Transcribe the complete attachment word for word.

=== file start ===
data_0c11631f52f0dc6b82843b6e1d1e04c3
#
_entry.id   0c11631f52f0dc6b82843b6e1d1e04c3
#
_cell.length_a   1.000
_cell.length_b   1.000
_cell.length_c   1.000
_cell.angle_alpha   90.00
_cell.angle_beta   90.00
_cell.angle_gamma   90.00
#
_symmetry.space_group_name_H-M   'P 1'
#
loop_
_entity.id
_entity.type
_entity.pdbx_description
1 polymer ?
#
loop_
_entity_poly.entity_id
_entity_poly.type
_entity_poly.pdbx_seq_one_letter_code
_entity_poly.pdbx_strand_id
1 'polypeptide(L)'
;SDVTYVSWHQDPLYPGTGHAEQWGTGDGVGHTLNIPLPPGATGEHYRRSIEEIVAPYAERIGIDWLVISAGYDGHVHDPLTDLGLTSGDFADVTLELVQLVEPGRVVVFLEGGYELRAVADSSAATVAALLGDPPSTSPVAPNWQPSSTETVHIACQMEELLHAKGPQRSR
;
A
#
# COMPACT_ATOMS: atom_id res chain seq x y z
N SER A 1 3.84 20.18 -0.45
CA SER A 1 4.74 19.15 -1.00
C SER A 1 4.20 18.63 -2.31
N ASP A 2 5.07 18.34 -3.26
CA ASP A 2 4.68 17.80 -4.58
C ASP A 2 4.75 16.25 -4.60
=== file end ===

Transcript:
data_0c11631f52f0dc6b82843b6e1d1e04c3
#
_entry.id   0c11631f52f0dc6b82843b6e1d1e04c3
#
_cell.length_a   1.000
_cell.length_b   1.000
_cell.length_c   1.000
_cell.angle_alpha   90.00
_cell.angle_beta   90.00
_cell.angle_gamma   90.00
#
_symmetry.space_group_name_H-M   'P 1'
#
loop_
_entity.id
_entity.type
_entity.pdbx_description
1 polymer ?
#
loop_
_entity_poly.entity_id
_entity_poly.type
_entity_poly.pdbx_seq_one_letter_code
_entity_poly.pdbx_strand_id
1 'polypeptide(L)'
;SDVTYVSWHQDPLYPGTGHAEQWGTGDGVGHTLNIPLPPGATGEHYRRSIEEIVAPYAERIGIDWLVISAGYDGHVHDPLTDLGLTSGDFADVTLELVQLVEPGRVVVFLEGGYELRAVADSSAATVAALLGDPPSTSPVAPNWQPSSTETVHIACQMEELLHAKGPQRSR
;
A
#
# COMPACT_ATOMS: atom_id res chain seq x y z
N SER A 1 3.84 20.18 -0.45
CA SER A 1 4.74 19.15 -1.00
C SER A 1 4.20 18.63 -2.31
N ASP A 2 5.07 18.34 -3.26
CA ASP A 2 4.68 17.80 -4.58
C ASP A 2 4.75 16.25 -4.60